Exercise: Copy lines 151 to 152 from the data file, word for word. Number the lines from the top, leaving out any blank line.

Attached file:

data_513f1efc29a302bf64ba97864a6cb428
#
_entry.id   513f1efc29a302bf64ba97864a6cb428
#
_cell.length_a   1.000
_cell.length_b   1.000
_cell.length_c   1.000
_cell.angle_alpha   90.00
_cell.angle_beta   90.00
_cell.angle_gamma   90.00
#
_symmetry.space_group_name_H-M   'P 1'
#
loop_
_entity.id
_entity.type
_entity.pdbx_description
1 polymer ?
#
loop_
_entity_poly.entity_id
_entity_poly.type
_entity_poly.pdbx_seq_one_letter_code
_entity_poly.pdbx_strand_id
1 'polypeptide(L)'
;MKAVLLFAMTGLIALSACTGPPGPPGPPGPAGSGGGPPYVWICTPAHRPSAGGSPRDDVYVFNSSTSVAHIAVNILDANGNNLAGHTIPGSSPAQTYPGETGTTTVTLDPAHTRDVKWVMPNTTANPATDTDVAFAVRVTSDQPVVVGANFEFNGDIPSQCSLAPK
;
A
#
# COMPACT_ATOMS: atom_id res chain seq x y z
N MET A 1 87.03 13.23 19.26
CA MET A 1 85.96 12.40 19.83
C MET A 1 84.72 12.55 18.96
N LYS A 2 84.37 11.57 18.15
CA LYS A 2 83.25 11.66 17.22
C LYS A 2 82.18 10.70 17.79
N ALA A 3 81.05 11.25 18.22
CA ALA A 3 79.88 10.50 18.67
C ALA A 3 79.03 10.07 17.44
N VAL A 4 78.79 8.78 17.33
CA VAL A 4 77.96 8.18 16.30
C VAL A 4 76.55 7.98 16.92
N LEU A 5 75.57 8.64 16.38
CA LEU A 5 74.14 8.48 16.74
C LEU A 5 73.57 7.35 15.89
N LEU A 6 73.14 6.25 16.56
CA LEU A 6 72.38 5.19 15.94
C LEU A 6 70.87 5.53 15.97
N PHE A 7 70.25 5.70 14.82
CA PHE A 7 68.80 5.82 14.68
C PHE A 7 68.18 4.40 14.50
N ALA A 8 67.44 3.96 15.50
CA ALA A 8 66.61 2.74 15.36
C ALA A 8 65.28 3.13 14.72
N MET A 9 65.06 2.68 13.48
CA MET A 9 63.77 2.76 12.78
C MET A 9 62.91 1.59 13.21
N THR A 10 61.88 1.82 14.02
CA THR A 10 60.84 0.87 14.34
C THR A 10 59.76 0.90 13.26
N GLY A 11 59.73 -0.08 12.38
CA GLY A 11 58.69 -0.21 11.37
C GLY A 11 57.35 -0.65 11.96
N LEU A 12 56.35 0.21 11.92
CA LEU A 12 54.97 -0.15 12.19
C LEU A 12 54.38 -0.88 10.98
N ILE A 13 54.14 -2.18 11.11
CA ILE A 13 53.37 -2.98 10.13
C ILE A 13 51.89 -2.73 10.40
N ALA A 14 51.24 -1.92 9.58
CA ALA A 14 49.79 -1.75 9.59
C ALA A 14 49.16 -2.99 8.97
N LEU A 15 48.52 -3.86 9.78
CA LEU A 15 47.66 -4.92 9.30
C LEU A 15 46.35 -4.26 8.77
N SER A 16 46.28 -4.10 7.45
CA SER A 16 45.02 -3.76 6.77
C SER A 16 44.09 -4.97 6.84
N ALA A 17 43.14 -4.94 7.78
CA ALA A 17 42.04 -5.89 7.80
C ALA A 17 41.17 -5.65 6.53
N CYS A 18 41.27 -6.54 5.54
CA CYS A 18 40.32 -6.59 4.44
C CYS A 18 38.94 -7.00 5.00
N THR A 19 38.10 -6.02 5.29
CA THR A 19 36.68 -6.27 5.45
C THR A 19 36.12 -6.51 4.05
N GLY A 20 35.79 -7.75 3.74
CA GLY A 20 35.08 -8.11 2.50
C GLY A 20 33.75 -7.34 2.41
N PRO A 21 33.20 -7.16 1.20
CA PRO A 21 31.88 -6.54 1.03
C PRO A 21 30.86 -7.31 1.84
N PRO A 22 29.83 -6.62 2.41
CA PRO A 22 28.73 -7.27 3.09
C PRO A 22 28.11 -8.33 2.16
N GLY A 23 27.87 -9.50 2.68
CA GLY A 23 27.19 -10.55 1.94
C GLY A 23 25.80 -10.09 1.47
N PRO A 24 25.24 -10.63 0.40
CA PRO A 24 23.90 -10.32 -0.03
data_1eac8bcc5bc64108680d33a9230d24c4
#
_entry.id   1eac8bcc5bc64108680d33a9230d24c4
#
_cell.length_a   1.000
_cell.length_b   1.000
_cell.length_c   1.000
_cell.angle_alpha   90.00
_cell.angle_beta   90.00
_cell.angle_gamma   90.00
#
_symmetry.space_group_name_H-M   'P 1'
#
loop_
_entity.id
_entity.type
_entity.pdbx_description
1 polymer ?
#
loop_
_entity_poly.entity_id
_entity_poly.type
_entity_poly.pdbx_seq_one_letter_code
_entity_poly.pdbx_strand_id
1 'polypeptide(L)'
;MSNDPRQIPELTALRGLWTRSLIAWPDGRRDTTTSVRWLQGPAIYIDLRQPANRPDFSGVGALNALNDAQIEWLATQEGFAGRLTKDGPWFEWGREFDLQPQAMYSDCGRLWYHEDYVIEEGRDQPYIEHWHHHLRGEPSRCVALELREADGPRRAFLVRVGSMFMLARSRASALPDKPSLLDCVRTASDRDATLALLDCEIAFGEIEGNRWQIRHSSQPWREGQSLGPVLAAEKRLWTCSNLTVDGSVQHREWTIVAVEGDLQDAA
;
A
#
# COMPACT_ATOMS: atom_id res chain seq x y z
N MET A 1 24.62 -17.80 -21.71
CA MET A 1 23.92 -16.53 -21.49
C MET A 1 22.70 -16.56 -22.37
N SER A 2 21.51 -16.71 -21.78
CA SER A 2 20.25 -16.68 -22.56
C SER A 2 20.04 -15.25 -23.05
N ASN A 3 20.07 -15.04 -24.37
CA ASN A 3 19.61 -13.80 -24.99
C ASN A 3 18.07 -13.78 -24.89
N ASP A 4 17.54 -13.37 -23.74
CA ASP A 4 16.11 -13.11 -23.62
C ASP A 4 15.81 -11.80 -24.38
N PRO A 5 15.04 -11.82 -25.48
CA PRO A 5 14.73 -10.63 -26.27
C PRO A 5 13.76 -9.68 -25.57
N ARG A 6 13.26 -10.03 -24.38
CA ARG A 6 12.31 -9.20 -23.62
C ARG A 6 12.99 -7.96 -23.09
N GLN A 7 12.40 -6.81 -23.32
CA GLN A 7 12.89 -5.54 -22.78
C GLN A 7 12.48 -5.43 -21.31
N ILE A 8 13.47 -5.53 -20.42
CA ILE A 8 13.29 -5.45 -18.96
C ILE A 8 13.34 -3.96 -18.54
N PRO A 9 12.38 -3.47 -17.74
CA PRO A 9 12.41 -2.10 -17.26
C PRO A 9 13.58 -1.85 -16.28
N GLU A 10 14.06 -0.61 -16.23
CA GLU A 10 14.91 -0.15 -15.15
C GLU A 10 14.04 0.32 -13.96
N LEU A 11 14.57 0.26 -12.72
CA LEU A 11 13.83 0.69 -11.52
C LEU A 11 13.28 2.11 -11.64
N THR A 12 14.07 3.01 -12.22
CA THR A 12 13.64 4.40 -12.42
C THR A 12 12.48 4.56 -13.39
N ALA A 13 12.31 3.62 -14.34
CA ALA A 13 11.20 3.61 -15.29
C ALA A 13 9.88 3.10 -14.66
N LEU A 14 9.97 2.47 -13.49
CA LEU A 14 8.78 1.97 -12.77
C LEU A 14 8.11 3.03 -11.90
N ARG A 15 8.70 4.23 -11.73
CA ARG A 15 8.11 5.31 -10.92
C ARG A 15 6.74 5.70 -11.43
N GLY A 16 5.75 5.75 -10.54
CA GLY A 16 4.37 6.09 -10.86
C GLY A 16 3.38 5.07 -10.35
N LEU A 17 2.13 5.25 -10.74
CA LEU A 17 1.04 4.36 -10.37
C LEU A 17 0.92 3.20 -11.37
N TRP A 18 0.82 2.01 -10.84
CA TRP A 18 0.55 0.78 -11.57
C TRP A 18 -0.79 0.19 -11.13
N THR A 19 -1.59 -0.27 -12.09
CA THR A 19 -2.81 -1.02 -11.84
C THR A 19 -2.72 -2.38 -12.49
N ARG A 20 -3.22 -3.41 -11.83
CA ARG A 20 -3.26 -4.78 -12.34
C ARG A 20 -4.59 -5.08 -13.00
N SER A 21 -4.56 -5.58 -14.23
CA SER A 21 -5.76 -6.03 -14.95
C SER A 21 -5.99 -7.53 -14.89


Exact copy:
CA GLN A 7 12.89 -5.54 -22.78
C GLN A 7 12.48 -5.43 -21.31